Universidad San Jorge (SPAIN)
About this paper:
Appears in: ICERI2016 Proceedings
Publication year: 2016
Pages: 1271-1276
ISBN: 978-84-617-5895-1
ISSN: 2340-1095
doi: 10.21125/iceri.2016.1285
Conference name: 9th annual International Conference of Education, Research and Innovation
Dates: 14-16 November, 2016
Location: Seville, Spain
Training professional competences in Pharmacy is crucial and provides quite useful skills to undergraduate students. We are presenting two experiences carried out in Universidad San Jorge in the subjects of Physical Chemistry and Pharmacogenetics showing the usefulness of the simulation methodology in the learning process.

In the subject of Physical Chemistry (second course of Pharmacy), simulating a professional activity based on a real service offered by Universidad San Jorge. This real activity is called PACMI (Programa de Aseguramiento del control de Calidad del Medicamento Individualizado) and evaluates quality standards of the drugs prepared in the laboratories of the pharmacies. Our students had to prepare a drug, simulating the pharmacy and then, they had to carry out different experiments to assess the quality of the drug, simulating PACMI applying the knowledge learnt in the subject. Results were quite satisfactory; motivation of the students was very high and they were able to successfully overcome the different milestones of the learning activity.

On the other hand, a problem-based learning method has been used for teaching Pharmacogenetics subject. Students of the fifth year in this degree had to face real problems through this activity. First, students received case information of two patients with the same drug treatment but different results on effectiveness: patients’ problems, the budget, a list of prices for the optional analysis of the patients and the evaluation method. It is worth mentioning that fictitious money was given to the students (“eurogenes”) which increased the motivation.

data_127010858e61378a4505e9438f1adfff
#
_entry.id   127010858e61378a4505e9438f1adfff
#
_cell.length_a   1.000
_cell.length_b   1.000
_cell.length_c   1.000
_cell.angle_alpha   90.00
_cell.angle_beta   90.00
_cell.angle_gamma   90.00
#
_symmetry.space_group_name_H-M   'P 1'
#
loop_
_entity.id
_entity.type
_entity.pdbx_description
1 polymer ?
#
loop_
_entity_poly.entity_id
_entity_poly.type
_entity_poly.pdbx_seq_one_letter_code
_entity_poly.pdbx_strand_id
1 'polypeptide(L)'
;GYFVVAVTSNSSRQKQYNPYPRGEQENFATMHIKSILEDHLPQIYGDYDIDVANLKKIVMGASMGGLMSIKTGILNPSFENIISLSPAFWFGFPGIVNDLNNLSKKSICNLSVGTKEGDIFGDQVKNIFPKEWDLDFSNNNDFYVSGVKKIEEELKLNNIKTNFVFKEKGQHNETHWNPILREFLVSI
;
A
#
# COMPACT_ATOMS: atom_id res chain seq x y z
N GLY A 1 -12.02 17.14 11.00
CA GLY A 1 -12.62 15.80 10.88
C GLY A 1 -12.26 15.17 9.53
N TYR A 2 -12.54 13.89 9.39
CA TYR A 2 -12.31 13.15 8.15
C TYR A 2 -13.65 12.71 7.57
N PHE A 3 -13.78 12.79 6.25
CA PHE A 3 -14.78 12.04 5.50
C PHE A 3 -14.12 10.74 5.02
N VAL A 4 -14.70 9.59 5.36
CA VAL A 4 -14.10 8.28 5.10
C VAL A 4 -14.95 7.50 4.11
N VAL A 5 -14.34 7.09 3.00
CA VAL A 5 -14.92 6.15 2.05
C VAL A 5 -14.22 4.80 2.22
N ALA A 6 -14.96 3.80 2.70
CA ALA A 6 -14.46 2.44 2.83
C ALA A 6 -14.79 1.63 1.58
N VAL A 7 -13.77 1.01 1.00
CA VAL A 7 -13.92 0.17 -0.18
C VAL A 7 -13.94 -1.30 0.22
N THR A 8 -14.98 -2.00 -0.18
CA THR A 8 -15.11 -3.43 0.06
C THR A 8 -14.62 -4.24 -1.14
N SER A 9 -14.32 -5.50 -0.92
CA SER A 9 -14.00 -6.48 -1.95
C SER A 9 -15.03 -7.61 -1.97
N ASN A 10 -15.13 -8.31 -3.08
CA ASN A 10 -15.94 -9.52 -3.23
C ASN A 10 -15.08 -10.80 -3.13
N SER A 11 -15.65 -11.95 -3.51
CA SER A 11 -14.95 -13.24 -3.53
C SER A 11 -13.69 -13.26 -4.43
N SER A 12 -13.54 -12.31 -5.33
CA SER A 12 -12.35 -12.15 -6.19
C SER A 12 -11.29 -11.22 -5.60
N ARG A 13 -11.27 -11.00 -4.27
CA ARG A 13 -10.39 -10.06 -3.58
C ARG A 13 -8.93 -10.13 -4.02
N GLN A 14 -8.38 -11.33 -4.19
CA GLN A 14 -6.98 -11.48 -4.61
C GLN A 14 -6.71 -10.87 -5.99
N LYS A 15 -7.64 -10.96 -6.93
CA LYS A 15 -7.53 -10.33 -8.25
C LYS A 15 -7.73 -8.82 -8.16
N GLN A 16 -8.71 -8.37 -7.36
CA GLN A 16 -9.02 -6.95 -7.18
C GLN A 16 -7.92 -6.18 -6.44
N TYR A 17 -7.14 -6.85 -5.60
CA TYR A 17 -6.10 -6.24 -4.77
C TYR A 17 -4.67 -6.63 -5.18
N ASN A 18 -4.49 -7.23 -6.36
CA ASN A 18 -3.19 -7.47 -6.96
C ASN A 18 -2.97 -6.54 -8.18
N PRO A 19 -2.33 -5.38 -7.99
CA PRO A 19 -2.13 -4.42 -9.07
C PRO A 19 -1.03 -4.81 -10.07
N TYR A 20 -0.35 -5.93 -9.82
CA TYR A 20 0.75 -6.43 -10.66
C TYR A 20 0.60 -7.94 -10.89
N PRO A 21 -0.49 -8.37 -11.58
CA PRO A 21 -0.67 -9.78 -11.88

They also had the opportunity of interviewing both patients in order to find out the solution of the problem. Later on, students gathered additional information and carried out a cost-effectiveness analysis. Finally, it is expected that a solution to the suggested problem is found. Results of this educational activity showed that students were really engaged, with most of the students getting high marks. Satisfaction of the teachers was also quite high with excellent feedback provided by students.
Simulation methodology, problem-based learning, training professional skills.